1. I have too many opinions on this and not enough experience to really comment, yet. But I’m thinking, from following your posts, that if you focus on making money to live on from your editing work, that’d be a start. Stop trying to conform to genres and selling to an audience of idiots that you don’t really want reading your work anyway. If you enjoy writing cyberthrillers, and they happen to include a gay romance, fu¢k it, label it as Thriller Fiction, period. See what happens. OMG, a reviewer is appalled to find a M/M storyline within! He blogs about it, or writes a scolding review, which drums up publicity. Without any marketing effort from you. (Then maybe someone out there will see that the existing genre classifications suck donkey d¡¢k, and change needs to happen). Maybe another reader reads it and is GLAD to find a gay romance within a cyberthriller, tells his friends and writes a glowing review, which drums up publicity. Without any marketing efforts from you. Can’t you do an experiment like this: write what you want, period? Audience be damned. Tropes be damned. Trends that fade in a week and date your material be damned. Put your work-for-yourself book up on Amazon et al. List in the description what the book is about, that it includes a gay romance, and whatever else it includes. Sit back, so to speak, and work on your editing jobs to pay the bills. See what happens. How many copies sell, marketed in the traditional way, in a month? How many reviews resulted? What happened the second month? If no copies sell, then you can always hop back on the marketing campaign chores. Would it really hurt to offer the book for sale “quietly” for a month or two, as you continue with your editing jobs? THAT is an experiment I’d love to see the results of. Just like the KU experiment; it’d be worth the learning experience I would think. Like how they say to dance like nobody is watching; write like no one is reading. Write like you have no intention of marketing, no intention of becoming a best-selling author from it. You just may be pleasantly surprised.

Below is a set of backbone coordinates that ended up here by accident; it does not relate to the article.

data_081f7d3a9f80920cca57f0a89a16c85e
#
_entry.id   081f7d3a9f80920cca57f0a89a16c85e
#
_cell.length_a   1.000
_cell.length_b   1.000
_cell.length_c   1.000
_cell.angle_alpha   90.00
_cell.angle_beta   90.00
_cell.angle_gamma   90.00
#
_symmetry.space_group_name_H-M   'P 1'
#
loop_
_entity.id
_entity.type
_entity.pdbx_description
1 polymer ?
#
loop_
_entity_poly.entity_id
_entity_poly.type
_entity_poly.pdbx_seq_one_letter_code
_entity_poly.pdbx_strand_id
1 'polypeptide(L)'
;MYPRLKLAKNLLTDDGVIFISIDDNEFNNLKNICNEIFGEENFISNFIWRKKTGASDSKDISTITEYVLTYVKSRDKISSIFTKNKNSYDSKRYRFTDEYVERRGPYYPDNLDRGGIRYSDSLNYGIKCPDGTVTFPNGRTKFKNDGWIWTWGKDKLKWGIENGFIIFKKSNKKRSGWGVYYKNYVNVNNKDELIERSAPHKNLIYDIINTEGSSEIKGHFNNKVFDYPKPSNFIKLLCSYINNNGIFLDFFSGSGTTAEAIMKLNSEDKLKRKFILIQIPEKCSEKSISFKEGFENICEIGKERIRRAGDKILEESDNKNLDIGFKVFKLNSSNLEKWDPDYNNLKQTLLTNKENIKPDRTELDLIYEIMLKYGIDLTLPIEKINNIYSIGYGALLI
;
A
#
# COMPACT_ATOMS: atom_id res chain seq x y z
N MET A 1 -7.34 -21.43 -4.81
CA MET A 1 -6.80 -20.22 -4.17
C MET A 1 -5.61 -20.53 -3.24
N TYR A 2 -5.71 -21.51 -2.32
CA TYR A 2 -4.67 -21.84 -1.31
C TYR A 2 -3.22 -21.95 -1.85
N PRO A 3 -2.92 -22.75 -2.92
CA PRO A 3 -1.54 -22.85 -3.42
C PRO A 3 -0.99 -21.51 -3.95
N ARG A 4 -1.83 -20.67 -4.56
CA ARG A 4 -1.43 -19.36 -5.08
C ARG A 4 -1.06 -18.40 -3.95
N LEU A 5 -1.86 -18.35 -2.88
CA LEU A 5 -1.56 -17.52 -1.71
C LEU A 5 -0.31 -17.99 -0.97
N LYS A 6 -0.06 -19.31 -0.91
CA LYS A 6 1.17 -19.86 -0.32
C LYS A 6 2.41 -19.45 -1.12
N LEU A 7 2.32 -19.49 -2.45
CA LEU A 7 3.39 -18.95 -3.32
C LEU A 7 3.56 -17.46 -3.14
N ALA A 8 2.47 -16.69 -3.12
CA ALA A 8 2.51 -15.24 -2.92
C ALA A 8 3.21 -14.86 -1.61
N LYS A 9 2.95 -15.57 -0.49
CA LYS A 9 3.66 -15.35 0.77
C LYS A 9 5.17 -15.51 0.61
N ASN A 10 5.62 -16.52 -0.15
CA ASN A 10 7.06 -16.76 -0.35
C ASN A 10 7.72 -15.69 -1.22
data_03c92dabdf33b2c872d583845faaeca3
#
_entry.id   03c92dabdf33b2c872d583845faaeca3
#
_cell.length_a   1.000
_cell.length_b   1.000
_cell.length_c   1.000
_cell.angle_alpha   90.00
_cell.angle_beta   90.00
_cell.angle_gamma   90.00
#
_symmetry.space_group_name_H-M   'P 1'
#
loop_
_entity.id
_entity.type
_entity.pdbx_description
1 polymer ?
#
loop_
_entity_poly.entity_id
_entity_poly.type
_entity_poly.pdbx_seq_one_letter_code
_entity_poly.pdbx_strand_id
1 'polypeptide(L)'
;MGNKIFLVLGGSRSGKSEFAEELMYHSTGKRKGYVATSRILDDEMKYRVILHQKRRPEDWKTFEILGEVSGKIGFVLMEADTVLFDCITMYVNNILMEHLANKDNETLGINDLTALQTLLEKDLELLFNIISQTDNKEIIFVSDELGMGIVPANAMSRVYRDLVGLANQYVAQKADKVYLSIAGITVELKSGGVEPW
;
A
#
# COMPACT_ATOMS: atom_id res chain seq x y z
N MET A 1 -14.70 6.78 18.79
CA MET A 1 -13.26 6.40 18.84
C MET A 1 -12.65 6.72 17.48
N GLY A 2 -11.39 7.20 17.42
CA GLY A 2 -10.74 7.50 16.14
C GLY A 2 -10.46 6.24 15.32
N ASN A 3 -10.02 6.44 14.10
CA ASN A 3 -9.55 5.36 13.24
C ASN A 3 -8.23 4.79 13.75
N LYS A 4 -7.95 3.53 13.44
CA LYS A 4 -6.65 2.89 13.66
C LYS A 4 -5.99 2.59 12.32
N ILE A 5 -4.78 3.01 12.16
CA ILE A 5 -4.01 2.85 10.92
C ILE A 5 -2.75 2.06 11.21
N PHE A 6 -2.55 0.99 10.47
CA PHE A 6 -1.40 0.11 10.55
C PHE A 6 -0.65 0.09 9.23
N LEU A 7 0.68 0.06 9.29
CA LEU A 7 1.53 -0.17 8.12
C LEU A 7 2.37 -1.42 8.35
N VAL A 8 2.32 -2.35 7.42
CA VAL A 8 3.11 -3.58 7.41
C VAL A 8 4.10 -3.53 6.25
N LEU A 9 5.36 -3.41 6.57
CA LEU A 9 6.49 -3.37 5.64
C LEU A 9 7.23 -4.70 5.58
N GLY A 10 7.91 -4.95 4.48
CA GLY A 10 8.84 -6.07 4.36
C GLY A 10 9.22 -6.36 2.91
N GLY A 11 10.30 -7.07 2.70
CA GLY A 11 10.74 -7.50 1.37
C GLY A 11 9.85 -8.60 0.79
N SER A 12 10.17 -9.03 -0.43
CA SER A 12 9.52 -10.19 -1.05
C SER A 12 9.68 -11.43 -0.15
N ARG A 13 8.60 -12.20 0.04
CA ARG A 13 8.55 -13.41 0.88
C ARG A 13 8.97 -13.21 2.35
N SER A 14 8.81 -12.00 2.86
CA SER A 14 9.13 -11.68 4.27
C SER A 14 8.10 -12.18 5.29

• Good ideas! Yeah I’ve had my outlet as Adam Vance, science fiction writer, for a while, with no promo and no expectations… It’s allowed me to do something I love purely for pleasure. I’ve boxed myself in by quitting my day job to be an MM writer for profit… Which at the time was a good idea! Now, you’re right, I’m at a point where if MM isn’t selling for me, why not move to another genre that won’t sell either, but… Has a much bigger potential upside down the reload. The chasm between those is the need to keep the cats fed etc. during the transition. Editing helps, but the rates you can charge at a self pub level aren’t sustainable unless all your time and energy goes into it, which leaves little for writing. So yeah, right now I’m bouncing around the box in my head…